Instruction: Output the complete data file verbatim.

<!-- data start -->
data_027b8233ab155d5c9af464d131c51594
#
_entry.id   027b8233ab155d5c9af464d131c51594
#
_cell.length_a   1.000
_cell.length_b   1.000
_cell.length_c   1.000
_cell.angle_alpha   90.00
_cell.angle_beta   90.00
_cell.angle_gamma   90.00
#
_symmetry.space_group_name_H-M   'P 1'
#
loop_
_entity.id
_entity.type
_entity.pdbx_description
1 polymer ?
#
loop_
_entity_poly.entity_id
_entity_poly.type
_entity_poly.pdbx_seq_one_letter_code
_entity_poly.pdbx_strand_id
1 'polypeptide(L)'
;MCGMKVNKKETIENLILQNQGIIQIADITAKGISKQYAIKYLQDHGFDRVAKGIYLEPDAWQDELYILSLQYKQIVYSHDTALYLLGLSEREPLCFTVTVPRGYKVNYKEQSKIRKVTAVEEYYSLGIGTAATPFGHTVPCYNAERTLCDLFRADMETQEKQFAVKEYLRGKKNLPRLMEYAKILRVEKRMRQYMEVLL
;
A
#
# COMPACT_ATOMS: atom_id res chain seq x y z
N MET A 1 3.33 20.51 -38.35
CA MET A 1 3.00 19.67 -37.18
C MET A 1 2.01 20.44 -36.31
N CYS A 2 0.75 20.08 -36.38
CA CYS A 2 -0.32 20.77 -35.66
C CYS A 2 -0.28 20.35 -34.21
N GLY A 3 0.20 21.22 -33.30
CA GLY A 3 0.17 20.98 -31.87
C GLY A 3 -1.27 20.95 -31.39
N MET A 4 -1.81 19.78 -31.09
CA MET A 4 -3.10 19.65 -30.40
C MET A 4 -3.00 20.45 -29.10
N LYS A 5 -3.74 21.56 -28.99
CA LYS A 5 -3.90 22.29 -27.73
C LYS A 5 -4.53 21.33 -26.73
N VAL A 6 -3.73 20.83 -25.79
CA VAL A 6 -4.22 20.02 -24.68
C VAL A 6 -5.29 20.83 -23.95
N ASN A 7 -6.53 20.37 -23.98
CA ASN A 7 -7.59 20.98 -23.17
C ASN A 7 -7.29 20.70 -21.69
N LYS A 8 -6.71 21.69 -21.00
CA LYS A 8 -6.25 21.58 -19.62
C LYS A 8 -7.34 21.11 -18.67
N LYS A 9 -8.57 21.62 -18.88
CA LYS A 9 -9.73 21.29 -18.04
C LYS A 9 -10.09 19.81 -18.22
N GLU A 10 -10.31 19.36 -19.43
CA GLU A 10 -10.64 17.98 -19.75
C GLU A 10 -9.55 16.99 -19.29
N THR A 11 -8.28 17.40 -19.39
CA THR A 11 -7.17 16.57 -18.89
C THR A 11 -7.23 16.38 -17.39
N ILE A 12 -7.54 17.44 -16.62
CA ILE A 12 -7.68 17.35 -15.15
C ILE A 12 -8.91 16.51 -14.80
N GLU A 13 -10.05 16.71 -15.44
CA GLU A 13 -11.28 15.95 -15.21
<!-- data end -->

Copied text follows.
data_027b8233ab155d5c9af464d131c51594
#
_entry.id   027b8233ab155d5c9af464d131c51594
#
_cell.length_a   1.000
_cell.length_b   1.000
_cell.length_c   1.000
_cell.angle_alpha   90.00
_cell.angle_beta   90.00
_cell.angle_gamma   90.00
#
_symmetry.space_group_name_H-M   'P 1'
#
loop_
_entity.id
_entity.type
_entity.pdbx_description
1 polymer ?
#
loop_
_entity_poly.entity_id
_entity_poly.type
_entity_poly.pdbx_seq_one_letter_code
_entity_poly.pdbx_strand_id
1 'polypeptide(L)'
;MCGMKVNKKETIENLILQNQGIIQIADITAKGISKQYAIKYLQDHGFDRVAKGIYLEPDAWQDELYILSLQYKQIVYSHDTALYLLGLSEREPLCFTVTVPRGYKVNYKEQSKIRKVTAVEEYYSLGIGTAATPFGHTVPCYNAERTLCDLFRADMETQEKQFAVKEYLRGKKNLPRLMEYAKILRVEKRMRQYMEVLL
;
A
#
# COMPACT_ATOMS: atom_id res chain seq x y z
N MET A 1 3.33 20.51 -38.35
CA MET A 1 3.00 19.67 -37.18
C MET A 1 2.01 20.44 -36.31
N CYS A 2 0.75 20.08 -36.38
CA CYS A 2 -0.32 20.77 -35.66
C CYS A 2 -0.28 20.35 -34.21
N GLY A 3 0.20 21.22 -33.30
CA GLY A 3 0.17 20.98 -31.87
C GLY A 3 -1.27 20.95 -31.39
N MET A 4 -1.81 19.78 -31.09
CA MET A 4 -3.10 19.65 -30.40
C MET A 4 -3.00 20.45 -29.10
N LYS A 5 -3.74 21.56 -28.99
CA LYS A 5 -3.90 22.29 -27.73
C LYS A 5 -4.53 21.33 -26.73
N VAL A 6 -3.73 20.83 -25.79
CA VAL A 6 -4.22 20.02 -24.68
C VAL A 6 -5.29 20.83 -23.95
N ASN A 7 -6.53 20.37 -23.98
CA ASN A 7 -7.59 20.98 -23.17
C ASN A 7 -7.29 20.70 -21.69
N LYS A 8 -6.71 21.69 -21.00
CA LYS A 8 -6.25 21.58 -19.62
C LYS A 8 -7.34 21.11 -18.67
N LYS A 9 -8.57 21.62 -18.88
CA LYS A 9 -9.73 21.29 -18.04
C LYS A 9 -10.09 19.81 -18.22
N GLU A 10 -10.31 19.36 -19.43
CA GLU A 10 -10.64 17.98 -19.75
C GLU A 10 -9.55 16.99 -19.29
N THR A 11 -8.28 17.40 -19.39
CA THR A 11 -7.17 16.57 -18.89
C THR A 11 -7.23 16.38 -17.39
N ILE A 12 -7.54 17.44 -16.62
CA ILE A 12 -7.68 17.35 -15.15
C ILE A 12 -8.91 16.51 -14.80
N GLU A 13 -10.05 16.71 -15.44
CA GLU A 13 -11.28 15.95 -15.21